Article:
Castetter Hall Phase II is a 22,562 sf classroom and lab building for the University of New Mexico in Albuquerque, NM. The primary focus of the building is education and research for the University’s Biology Department. It houses research laboratories, offices and lab support spaces within a three-story building. The new building ties the existing Castetter Hall, a historic John Gaw Meem project built in 1952. It is a modern interpretation of the Gaw Meem style yet respectful to the historic context of the older building. Located at the Yale Mall, a prominent campus pedestrian intersection, FBT worked closely with the Universities design review board to create the modern Gaw Meem expression and new identity for the Biology department.
Certified LEED Silver, this project incorporates many sustainable features including: state-of-the-art mechanical and lighting control systems, creative water harvesting techniques, and high performance fenestration systems. The building design, placement and organization responded to researcher requirements and the need for precise environmental controls in the research greenhouse. FBT worked closely with the Researchers to develop flexible lab spaces to support the needs of future Research candidates.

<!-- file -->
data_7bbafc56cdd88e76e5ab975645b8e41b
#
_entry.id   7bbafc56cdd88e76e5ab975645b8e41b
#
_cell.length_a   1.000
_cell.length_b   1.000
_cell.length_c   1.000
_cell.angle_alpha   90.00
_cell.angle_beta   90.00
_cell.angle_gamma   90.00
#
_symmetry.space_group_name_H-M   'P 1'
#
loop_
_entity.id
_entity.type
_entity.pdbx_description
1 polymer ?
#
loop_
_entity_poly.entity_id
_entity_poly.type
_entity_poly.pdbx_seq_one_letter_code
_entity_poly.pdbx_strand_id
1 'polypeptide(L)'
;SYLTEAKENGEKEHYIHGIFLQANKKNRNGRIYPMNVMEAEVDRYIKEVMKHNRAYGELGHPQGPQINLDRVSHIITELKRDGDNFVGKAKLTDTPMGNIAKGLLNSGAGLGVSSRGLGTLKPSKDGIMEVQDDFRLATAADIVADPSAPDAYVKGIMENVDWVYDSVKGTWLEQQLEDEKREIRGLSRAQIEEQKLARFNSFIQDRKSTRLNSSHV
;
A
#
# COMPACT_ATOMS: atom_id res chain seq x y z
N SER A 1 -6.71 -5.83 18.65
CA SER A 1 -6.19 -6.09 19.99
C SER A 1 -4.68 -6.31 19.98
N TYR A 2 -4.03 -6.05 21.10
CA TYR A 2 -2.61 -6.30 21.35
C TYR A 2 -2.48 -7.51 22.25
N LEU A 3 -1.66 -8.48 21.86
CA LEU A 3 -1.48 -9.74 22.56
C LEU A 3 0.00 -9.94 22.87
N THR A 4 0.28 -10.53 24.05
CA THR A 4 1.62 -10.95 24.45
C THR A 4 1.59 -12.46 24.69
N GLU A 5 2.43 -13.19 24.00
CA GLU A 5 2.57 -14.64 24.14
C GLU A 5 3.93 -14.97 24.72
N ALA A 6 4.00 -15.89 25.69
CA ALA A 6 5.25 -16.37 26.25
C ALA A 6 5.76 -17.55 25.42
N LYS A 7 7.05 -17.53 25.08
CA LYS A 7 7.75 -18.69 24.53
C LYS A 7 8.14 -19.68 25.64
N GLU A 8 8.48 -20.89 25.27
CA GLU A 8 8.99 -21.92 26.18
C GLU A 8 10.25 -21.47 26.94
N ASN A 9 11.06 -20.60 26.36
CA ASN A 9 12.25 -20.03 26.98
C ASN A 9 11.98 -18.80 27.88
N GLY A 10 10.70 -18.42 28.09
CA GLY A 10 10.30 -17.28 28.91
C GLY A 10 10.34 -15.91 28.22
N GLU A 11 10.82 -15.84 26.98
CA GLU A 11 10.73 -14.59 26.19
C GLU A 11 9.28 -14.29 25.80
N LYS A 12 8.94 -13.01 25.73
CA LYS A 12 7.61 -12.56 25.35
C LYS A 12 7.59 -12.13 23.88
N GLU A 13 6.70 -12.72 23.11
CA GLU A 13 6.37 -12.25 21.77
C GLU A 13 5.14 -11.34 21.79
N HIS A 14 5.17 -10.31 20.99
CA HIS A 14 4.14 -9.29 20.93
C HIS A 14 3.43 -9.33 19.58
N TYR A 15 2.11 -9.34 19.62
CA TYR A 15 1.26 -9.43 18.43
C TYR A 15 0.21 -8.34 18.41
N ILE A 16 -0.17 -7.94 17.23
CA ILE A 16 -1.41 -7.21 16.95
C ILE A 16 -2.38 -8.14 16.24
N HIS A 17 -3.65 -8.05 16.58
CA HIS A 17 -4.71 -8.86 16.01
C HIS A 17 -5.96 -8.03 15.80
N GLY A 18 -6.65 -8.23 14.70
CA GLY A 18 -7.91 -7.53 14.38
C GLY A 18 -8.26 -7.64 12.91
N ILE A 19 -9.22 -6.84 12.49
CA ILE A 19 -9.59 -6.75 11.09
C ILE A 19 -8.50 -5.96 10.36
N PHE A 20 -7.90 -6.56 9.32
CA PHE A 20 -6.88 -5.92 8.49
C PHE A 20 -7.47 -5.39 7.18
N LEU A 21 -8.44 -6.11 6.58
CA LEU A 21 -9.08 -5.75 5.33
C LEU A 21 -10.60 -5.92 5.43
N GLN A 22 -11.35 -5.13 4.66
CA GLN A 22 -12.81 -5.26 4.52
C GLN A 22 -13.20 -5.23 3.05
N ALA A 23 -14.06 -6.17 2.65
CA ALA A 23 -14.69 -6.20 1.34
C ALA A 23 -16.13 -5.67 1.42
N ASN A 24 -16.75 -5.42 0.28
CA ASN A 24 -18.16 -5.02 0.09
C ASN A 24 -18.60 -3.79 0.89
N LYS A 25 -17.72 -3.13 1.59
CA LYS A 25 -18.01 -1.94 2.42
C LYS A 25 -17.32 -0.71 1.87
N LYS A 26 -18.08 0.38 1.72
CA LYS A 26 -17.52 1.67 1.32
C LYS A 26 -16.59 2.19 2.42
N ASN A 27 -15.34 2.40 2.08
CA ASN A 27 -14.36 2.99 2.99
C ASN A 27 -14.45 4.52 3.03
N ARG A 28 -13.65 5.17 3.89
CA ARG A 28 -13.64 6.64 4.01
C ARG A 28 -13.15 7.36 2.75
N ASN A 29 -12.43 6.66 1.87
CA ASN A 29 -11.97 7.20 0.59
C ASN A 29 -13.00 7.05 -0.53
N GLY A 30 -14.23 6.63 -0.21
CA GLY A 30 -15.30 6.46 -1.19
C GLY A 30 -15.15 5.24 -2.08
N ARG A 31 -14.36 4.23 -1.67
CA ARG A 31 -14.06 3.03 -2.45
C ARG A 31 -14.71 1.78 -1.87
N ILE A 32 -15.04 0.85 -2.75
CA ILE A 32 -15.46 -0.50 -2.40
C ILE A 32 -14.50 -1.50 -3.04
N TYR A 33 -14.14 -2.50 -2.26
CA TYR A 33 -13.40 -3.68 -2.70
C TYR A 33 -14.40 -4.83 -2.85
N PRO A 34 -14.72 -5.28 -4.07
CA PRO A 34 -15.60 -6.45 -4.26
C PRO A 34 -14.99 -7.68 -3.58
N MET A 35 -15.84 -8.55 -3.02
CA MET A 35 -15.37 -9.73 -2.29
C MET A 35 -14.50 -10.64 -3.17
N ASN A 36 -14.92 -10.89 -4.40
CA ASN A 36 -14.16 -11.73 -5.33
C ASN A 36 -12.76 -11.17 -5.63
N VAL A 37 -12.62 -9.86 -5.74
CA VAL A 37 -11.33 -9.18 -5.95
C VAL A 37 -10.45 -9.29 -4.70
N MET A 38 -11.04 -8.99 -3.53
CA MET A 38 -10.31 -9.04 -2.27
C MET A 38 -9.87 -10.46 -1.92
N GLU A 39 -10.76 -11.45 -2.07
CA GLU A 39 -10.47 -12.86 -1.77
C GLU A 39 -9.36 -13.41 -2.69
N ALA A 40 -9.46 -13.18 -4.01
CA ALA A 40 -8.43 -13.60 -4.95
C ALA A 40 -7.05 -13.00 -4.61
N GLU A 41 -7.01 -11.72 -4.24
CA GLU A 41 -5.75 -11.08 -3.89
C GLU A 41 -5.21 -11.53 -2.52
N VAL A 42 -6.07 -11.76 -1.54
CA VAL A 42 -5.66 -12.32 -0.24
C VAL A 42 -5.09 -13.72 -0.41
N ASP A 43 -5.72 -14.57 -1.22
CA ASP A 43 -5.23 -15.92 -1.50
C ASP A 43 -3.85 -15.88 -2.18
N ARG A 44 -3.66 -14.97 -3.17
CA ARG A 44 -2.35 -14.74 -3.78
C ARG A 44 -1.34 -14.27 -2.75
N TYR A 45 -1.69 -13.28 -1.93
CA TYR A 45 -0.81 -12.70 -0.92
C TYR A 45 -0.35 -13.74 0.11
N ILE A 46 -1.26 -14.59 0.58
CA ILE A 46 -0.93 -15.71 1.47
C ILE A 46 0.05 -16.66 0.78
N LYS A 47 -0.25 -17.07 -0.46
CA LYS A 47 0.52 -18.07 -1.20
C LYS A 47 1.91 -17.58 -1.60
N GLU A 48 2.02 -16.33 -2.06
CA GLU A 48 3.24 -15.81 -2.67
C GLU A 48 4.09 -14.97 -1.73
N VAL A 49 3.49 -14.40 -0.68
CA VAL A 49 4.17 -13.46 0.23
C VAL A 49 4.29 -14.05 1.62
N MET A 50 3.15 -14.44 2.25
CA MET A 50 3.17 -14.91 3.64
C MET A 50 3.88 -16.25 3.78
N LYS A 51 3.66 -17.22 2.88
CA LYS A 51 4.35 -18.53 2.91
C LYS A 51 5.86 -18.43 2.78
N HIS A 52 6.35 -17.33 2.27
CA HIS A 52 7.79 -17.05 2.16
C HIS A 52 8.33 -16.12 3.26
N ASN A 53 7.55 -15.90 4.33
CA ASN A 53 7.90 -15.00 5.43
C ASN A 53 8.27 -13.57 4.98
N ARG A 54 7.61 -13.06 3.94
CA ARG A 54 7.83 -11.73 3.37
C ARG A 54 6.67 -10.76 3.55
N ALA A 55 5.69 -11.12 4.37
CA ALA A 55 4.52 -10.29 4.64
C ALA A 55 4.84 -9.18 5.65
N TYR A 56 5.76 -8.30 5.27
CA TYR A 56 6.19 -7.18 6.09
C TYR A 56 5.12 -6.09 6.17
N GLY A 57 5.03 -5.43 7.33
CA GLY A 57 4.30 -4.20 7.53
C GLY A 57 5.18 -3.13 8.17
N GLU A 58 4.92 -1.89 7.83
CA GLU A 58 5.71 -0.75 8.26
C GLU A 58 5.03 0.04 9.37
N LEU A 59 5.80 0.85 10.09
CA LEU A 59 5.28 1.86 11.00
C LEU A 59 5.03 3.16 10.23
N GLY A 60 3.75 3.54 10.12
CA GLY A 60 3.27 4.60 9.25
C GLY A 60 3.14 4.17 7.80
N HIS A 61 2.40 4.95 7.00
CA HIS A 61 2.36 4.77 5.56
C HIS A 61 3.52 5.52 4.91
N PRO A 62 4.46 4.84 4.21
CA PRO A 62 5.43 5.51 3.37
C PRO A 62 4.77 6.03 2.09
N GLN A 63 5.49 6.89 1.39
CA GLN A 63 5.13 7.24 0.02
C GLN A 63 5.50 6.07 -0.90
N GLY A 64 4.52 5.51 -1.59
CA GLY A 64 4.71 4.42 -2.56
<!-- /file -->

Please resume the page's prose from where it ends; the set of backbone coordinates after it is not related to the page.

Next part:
Castetter Hall’s contemporary exterior aesthetic expresses a modern research facility yet is respectful of the historic 1952 John Gaw Meem building. Detailing techniques employed by Gaw Meem on the original building were employed with a lighter, more contemporary feel to blend the two buildings. Two-stories of the addition reflect the horizontal lines and massing of the Gaw Meem structure. The third story was minimized by stepping it back and utilizing transparent materials through curtainwall construction, metal panels and solar shading to create a modern scientific research facility. This addition connects the original Gaw Meem Building to a 2008 addition to the west and wraps an existing utility courtyard. A sense of presence was created to signify both the building’s prominence at the Yale Campus entry and to build an identity for the Biology department.
One challenge for the design team was placing six new research greenhouses on top of an existing roof. To provide the required exists off an occupied rooftop, structural modifications were made and an exterior stair were added to the roof. Mechanically, each greenhouse bay required specific temperature and humidity controls independent of each other and the Universities Central plant to assure equilibrium of airflow and temperature within each greenhouse.